So now that we understand that value is attached to our perceptions, what that means is that our value proposition for products and services always has to be first attached to the influence of our perceptions. Of course, if the perception is all that you change, one day your customers can and will change those perceptions on their own. Therefore it is important to backup the perceptions with true value. Imagine you purchasing a car that you perceive as fantastic but as soon as you start using it breaks every so often. The perception changes extremely quickly because it is not backed up with real value.

So based on all this information, how do you justify your consulting rate? How do you ensure that you are charging enough to sustain your business? How do you know that you are maximizing your revenues? Let’s take a look at some steps on how to do it better.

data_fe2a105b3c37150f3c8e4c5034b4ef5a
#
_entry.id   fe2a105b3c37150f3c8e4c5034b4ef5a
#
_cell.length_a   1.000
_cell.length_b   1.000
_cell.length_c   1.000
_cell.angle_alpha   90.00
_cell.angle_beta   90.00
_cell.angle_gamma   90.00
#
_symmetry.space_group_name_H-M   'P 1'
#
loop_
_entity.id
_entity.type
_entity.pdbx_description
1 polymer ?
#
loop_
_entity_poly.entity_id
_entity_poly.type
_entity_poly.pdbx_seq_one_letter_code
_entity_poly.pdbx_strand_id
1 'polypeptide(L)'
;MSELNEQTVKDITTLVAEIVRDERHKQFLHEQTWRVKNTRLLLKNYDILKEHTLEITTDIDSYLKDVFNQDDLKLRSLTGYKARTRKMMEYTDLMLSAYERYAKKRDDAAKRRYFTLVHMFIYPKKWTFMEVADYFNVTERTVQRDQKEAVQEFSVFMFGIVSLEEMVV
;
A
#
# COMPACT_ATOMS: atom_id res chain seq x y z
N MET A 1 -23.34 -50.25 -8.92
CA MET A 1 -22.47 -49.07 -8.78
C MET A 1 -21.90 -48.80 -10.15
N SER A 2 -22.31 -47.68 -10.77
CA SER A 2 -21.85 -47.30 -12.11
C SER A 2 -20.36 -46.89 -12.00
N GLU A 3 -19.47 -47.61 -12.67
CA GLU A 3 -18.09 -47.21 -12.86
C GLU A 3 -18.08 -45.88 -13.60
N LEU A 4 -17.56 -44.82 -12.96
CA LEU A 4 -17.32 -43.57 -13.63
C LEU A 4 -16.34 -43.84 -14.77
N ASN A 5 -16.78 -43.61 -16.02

1. The first thing to do is a cost analysis. This one is pretty straightforward and most people know how to do this. For the sake of brevity, I am just going to say this: Don’t charge any less than what your expenses would be. So calculate the number of clients that you expect to have, and also calculate the maximum capacity of clients you can have. Then take that number and at least (being extremely optimistic) chop it in half. Then multiply that number by the price you are planning to charge to see if it covers your monthly expenses. If it doesn’t then of course, you would be charging too low *NOTE: it doesn’t matter if other people or businesses are charging less than that number, either you charge more, or you find a way to reduce your expenses, OR you will be out of business and then you don’t get to choose. This exercise is better to do it before you start your business of course. Why? Because there are plenty of good ideas that are not profitable.